If you care about climate, you care about Congo.

What is Succeeding Together?

Crossposted from From Her Silence.

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There is a community-based movement taking place in Democratic Republic of the Congo, supported by a program called Succeeding Together. It is structured to help women help each other by providing education, training, and leadership skills for creating businesses, assisting with family health, and economic development. Now that the graduates are enjoying success, they need a little of your help to spread the word about their work. They want to tell the people of Congo about the positive changes they’ve made in their lives and communities — and want everyone in Congo to know that they can do it too.

Lasting, positive change in Congo has to come from the people of Congo. And it will.

Please help spread the word via social media, your friends, and your family.

Today is the 20th anniversary of the genocide in Rwanda

KuangSi2Well, the start of the genocide, anyway. It lasted 100 days and took roughly 800,000 lives. What most of us in the west do not realize is that this was a particular instance of extreme violence that flairs up from time to time in a much larger scale war that is still playing out today.

This war goes by many names, and sometimes the names people use point to wars that supposedly ended some time ago. But make no mistake — this war is still going full throttle, and it’s currently most widely recognized as playing out inside the borders of Democratic Republic of the Congo.

But that isn’t what I am writing about today. War is one story that comes from that part of the world, no doubt. But it isn’t the only story. There is love and hope and community. There is a collective conscious that wants a different future, and there are brilliant people who know how to make it work.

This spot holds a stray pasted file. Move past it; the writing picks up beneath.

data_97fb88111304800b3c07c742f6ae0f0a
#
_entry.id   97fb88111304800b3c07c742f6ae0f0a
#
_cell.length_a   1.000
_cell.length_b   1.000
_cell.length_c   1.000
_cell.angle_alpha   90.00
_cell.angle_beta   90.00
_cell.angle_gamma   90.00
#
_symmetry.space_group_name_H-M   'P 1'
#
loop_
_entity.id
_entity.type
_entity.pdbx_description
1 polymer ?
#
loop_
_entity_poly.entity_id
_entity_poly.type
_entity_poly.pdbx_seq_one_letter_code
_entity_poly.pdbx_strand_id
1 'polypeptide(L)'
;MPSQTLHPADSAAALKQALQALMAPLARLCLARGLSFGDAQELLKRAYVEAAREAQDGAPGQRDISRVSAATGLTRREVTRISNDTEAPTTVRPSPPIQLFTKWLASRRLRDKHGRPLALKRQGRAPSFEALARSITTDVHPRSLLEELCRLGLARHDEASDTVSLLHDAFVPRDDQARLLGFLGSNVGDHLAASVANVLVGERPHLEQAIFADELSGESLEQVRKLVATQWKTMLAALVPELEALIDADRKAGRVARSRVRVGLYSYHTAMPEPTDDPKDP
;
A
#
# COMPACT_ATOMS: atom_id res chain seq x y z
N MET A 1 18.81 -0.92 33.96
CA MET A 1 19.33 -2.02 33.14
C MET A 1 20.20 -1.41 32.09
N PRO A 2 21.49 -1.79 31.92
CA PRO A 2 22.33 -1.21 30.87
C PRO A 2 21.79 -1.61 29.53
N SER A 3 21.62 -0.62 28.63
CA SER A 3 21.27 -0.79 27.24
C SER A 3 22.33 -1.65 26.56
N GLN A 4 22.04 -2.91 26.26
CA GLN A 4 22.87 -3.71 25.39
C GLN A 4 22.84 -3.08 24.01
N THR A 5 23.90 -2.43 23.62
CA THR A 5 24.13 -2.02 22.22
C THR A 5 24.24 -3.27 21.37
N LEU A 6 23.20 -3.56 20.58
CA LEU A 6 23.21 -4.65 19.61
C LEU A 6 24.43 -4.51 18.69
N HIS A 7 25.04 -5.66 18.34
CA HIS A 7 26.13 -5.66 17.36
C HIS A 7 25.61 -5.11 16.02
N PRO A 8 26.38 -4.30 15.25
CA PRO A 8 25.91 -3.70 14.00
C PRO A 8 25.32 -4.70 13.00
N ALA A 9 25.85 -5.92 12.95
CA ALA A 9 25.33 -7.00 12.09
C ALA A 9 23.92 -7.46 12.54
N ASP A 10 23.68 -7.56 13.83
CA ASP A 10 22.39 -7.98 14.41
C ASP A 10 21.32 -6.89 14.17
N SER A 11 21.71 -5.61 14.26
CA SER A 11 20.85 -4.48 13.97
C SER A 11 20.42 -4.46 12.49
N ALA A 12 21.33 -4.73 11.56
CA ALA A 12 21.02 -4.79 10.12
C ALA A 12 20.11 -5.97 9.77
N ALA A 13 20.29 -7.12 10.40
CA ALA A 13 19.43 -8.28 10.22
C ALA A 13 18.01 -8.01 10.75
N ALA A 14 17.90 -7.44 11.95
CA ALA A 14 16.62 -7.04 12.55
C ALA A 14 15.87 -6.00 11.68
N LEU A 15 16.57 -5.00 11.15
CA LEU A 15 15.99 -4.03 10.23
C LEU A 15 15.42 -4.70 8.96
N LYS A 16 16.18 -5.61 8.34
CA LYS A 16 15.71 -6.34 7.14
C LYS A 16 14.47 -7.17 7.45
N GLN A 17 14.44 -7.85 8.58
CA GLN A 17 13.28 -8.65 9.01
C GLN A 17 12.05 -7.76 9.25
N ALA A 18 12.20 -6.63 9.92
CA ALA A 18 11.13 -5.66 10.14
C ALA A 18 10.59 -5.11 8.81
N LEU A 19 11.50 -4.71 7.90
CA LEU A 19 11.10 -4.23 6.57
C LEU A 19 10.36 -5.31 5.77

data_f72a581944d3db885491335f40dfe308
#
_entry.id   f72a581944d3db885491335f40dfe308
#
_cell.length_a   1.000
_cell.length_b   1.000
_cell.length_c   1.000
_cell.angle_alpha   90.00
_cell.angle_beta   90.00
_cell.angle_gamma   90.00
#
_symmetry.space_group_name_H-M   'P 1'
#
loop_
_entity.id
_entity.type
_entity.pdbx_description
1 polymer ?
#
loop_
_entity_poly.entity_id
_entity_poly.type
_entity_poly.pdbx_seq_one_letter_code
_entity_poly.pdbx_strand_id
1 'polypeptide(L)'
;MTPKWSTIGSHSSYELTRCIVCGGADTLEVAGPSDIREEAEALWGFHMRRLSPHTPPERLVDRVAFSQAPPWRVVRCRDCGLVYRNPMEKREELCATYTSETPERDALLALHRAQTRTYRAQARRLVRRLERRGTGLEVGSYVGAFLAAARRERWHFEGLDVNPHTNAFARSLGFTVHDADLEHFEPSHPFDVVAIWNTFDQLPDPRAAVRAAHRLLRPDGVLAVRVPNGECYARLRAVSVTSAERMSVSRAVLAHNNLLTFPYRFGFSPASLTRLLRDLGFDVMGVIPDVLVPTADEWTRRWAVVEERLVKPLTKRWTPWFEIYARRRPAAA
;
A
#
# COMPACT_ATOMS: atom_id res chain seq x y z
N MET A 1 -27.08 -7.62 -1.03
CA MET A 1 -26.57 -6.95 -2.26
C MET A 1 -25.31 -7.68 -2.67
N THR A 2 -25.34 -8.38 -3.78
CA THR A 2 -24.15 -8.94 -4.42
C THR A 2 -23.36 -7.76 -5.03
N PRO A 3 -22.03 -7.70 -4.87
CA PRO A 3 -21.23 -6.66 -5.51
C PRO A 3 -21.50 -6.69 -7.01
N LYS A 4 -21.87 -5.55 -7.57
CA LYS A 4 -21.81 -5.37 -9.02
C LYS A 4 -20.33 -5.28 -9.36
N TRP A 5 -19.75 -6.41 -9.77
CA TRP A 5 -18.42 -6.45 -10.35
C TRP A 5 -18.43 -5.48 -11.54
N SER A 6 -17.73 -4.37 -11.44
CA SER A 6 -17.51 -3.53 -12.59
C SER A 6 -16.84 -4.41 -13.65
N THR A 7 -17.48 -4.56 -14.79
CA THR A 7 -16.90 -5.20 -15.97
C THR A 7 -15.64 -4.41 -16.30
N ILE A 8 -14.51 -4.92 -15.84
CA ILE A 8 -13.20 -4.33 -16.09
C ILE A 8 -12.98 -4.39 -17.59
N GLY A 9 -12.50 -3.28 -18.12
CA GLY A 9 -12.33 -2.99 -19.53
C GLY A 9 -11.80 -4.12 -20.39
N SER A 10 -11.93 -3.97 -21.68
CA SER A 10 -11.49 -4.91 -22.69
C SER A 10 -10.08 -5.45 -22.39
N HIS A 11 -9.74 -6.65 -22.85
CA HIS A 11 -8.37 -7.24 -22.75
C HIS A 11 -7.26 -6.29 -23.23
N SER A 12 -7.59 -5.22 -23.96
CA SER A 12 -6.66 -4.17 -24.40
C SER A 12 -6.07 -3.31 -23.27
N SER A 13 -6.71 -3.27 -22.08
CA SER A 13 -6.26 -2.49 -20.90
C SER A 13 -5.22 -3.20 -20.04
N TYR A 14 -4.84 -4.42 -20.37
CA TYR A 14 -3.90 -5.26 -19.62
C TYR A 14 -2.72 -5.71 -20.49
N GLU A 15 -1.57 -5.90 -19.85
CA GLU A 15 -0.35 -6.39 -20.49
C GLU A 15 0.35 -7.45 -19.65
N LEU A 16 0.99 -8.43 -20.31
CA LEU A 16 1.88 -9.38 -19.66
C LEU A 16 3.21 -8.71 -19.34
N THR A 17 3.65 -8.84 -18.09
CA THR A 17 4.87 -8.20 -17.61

But not with a gun.

And when I think of all the western people who lament that we didn’t do something different to help the people in Rwanda twenty years so, I wonder if they want to know that it still isn’t too late. We can still act in this world to make a difference in that conflict.

Women in Congo Succeeding Together

Some of you here know me and are familiar with my interest in development and gender equality in Democratic Republic of the Congo. You have extended kind comments and interest in diaries I’ve written about HEAL Africa in the past, and expressed interest in new projects I stumble across. Well, today I want to tell you about something new and wonderful. I also have an action item for you at the end.

First, I want you to meet Judy Anderson. Here, she is being interviewed at Clinton Global Initiative while she was director at the US based HEAL Africa, which she and her husband Dick founded:

Judy is a talented facilitator. She has been working with national leaders, vulnerable people, and communities to find real solutions so people in Congo can build a better life. She grew up in Congo, and has been focused on helping groups address health, leadership, gender equality, economic growth, and conflict resolution for most of her adult life. Her focus and commitment recently lead her and Dick to found a new non-profit organization called ACT for Congo.

ACT’s website is under construction and the tax status is still pending, but Judy is hard at work supporting real change. I think this organization is a genuine treasure. Following lessons learned by Robert Chambers (see Rural Development: Putting the Last First or Whose Reality Counts: Putting the First Last) and Paulo Freire, her goal is to find a way to support effective development projects in Congo that are run by proven Congolese community leaders and grassroots organizers. She partners with credible organizations who are doing effective work and demonstrating measurable, positive change in DRC communities.

International relief organizations have their role in helping countries ravaged by famine, upheaval, and war, but they execute temporary projects with finite goals. External relief does not often create any lasting positive change. Lasting change in Congo has to come from the people of Congo.  

Gothic Basin near Glacier Peak (photos)

The following pictures are from Gothic Basin yesterday. It’s a rough hike, in fact, a lot of it isn’t what most people would even call trail. It’s more like a rock garden. It’s steep and there are deathly sharp drops in a few places — drops that get pretty close to the trail. That said, there was an endless supply of ladies aged 60+ out there blowing everyone else’s doors off. You just have to be as tough as they are.

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Or maybe it’s the view. This is a look across a canyon on the trail up to the basin.